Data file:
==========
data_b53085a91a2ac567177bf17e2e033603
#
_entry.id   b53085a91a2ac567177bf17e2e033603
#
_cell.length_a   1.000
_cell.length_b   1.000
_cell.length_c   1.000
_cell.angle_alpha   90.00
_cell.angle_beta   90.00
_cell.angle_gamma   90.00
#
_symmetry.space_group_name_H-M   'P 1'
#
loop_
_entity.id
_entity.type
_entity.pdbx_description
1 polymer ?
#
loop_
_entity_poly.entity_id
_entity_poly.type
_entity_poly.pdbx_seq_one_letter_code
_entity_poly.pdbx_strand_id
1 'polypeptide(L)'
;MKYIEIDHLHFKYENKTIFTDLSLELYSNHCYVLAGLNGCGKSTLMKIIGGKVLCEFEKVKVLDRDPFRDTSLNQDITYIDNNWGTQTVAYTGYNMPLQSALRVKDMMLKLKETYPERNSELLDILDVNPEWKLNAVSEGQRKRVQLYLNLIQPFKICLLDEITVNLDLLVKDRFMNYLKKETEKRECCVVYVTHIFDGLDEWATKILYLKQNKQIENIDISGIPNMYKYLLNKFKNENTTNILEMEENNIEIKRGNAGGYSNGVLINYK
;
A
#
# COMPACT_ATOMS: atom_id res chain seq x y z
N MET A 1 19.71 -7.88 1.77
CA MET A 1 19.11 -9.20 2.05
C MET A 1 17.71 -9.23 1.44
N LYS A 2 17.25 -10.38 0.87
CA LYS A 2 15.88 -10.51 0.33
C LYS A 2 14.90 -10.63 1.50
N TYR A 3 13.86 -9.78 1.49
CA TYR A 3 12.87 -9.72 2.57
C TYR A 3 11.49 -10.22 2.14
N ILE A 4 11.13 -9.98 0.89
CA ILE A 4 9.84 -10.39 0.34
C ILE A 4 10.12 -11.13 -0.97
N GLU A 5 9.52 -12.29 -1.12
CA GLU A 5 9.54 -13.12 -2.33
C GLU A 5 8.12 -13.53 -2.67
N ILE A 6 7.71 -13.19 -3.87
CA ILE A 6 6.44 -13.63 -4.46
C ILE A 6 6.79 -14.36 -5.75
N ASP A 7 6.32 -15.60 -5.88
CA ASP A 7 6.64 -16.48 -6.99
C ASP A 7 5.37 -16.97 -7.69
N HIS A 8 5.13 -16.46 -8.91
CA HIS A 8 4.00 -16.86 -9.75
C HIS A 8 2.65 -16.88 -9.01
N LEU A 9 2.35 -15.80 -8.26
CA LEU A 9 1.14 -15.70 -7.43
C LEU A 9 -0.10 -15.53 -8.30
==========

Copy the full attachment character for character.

data_b53085a91a2ac567177bf17e2e033603
#
_entry.id   b53085a91a2ac567177bf17e2e033603
#
_cell.length_a   1.000
_cell.length_b   1.000
_cell.length_c   1.000
_cell.angle_alpha   90.00
_cell.angle_beta   90.00
_cell.angle_gamma   90.00
#
_symmetry.space_group_name_H-M   'P 1'
#
loop_
_entity.id
_entity.type
_entity.pdbx_description
1 polymer ?
#
loop_
_entity_poly.entity_id
_entity_poly.type
_entity_poly.pdbx_seq_one_letter_code
_entity_poly.pdbx_strand_id
1 'polypeptide(L)'
;MKYIEIDHLHFKYENKTIFTDLSLELYSNHCYVLAGLNGCGKSTLMKIIGGKVLCEFEKVKVLDRDPFRDTSLNQDITYIDNNWGTQTVAYTGYNMPLQSALRVKDMMLKLKETYPERNSELLDILDVNPEWKLNAVSEGQRKRVQLYLNLIQPFKICLLDEITVNLDLLVKDRFMNYLKKETEKRECCVVYVTHIFDGLDEWATKILYLKQNKQIENIDISGIPNMYKYLLNKFKNENTTNILEMEENNIEIKRGNAGGYSNGVLINYK
;
A
#
# COMPACT_ATOMS: atom_id res chain seq x y z
N MET A 1 19.71 -7.88 1.77
CA MET A 1 19.11 -9.20 2.05
C MET A 1 17.71 -9.23 1.44
N LYS A 2 17.25 -10.38 0.87
CA LYS A 2 15.88 -10.51 0.33
C LYS A 2 14.90 -10.63 1.50
N TYR A 3 13.86 -9.78 1.49
CA TYR A 3 12.87 -9.72 2.57
C TYR A 3 11.49 -10.22 2.14
N ILE A 4 11.13 -9.98 0.89
CA ILE A 4 9.84 -10.39 0.34
C ILE A 4 10.12 -11.13 -0.97
N GLU A 5 9.52 -12.29 -1.12
CA GLU A 5 9.54 -13.12 -2.33
C GLU A 5 8.12 -13.53 -2.67
N ILE A 6 7.71 -13.19 -3.87
CA ILE A 6 6.44 -13.63 -4.46
C ILE A 6 6.79 -14.36 -5.75
N ASP A 7 6.32 -15.60 -5.88
CA ASP A 7 6.64 -16.48 -6.99
C ASP A 7 5.37 -16.97 -7.69
N HIS A 8 5.13 -16.46 -8.91
CA HIS A 8 4.00 -16.86 -9.75
C HIS A 8 2.65 -16.88 -9.01
N LEU A 9 2.35 -15.80 -8.26
CA LEU A 9 1.14 -15.70 -7.43
C LEU A 9 -0.10 -15.53 -8.30